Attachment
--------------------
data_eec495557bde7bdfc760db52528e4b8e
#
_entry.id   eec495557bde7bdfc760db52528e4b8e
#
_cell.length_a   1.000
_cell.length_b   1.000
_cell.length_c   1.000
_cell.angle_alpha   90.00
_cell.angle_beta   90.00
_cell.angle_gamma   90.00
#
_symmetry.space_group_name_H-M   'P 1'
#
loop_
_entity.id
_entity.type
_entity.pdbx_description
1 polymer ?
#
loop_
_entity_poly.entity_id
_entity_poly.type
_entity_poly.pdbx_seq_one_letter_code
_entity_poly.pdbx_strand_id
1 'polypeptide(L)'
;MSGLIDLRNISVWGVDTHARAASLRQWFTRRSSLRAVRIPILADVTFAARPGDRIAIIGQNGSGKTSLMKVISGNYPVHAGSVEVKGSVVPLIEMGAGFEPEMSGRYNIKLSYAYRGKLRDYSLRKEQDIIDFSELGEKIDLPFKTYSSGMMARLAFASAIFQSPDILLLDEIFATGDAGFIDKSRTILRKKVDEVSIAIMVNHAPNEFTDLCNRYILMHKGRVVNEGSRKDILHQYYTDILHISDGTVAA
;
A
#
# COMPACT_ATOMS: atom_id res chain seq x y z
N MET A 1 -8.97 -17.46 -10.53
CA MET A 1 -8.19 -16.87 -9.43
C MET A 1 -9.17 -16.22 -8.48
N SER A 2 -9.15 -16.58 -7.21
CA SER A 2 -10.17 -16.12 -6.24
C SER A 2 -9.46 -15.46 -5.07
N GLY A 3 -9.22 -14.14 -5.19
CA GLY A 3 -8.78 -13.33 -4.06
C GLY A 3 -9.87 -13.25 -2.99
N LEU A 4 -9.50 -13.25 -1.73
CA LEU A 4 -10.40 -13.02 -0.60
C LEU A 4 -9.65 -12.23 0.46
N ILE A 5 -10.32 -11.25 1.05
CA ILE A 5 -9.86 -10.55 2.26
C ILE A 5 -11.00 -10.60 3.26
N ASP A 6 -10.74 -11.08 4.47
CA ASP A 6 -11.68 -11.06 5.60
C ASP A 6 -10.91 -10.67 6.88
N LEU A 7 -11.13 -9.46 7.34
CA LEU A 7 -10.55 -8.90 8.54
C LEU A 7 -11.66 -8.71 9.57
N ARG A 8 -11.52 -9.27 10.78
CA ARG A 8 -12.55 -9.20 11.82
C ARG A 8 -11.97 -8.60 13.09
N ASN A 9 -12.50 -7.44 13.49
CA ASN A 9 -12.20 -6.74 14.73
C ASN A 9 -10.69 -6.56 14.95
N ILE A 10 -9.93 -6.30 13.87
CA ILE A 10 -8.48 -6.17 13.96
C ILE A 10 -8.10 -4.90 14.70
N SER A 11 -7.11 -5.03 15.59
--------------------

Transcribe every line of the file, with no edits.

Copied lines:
data_eec495557bde7bdfc760db52528e4b8e
#
_entry.id   eec495557bde7bdfc760db52528e4b8e
#
_cell.length_a   1.000
_cell.length_b   1.000
_cell.length_c   1.000
_cell.angle_alpha   90.00
_cell.angle_beta   90.00
_cell.angle_gamma   90.00
#
_symmetry.space_group_name_H-M   'P 1'
#
loop_
_entity.id
_entity.type
_entity.pdbx_description
1 polymer ?
#
loop_
_entity_poly.entity_id
_entity_poly.type
_entity_poly.pdbx_seq_one_letter_code
_entity_poly.pdbx_strand_id
1 'polypeptide(L)'
;MSGLIDLRNISVWGVDTHARAASLRQWFTRRSSLRAVRIPILADVTFAARPGDRIAIIGQNGSGKTSLMKVISGNYPVHAGSVEVKGSVVPLIEMGAGFEPEMSGRYNIKLSYAYRGKLRDYSLRKEQDIIDFSELGEKIDLPFKTYSSGMMARLAFASAIFQSPDILLLDEIFATGDAGFIDKSRTILRKKVDEVSIAIMVNHAPNEFTDLCNRYILMHKGRVVNEGSRKDILHQYYTDILHISDGTVAA
;
A
#
# COMPACT_ATOMS: atom_id res chain seq x y z
N MET A 1 -8.97 -17.46 -10.53
CA MET A 1 -8.19 -16.87 -9.43
C MET A 1 -9.17 -16.22 -8.48
N SER A 2 -9.15 -16.58 -7.21
CA SER A 2 -10.17 -16.12 -6.24
C SER A 2 -9.46 -15.46 -5.07
N GLY A 3 -9.22 -14.14 -5.19
CA GLY A 3 -8.78 -13.33 -4.06
C GLY A 3 -9.87 -13.25 -2.99
N LEU A 4 -9.50 -13.25 -1.73
CA LEU A 4 -10.40 -13.02 -0.60
C LEU A 4 -9.65 -12.23 0.46
N ILE A 5 -10.32 -11.25 1.05
CA ILE A 5 -9.86 -10.55 2.26
C ILE A 5 -11.00 -10.60 3.26
N ASP A 6 -10.74 -11.08 4.47
CA ASP A 6 -11.68 -11.06 5.60
C ASP A 6 -10.91 -10.67 6.88
N LEU A 7 -11.13 -9.46 7.34
CA LEU A 7 -10.55 -8.90 8.54
C LEU A 7 -11.66 -8.71 9.57
N ARG A 8 -11.52 -9.27 10.78
CA ARG A 8 -12.55 -9.20 11.82
C ARG A 8 -11.97 -8.60 13.09
N ASN A 9 -12.50 -7.44 13.49
CA ASN A 9 -12.20 -6.74 14.73
C ASN A 9 -10.69 -6.56 14.95
N ILE A 10 -9.93 -6.30 13.87
CA ILE A 10 -8.48 -6.17 13.96
C ILE A 10 -8.10 -4.90 14.70
N SER A 11 -7.11 -5.03 15.59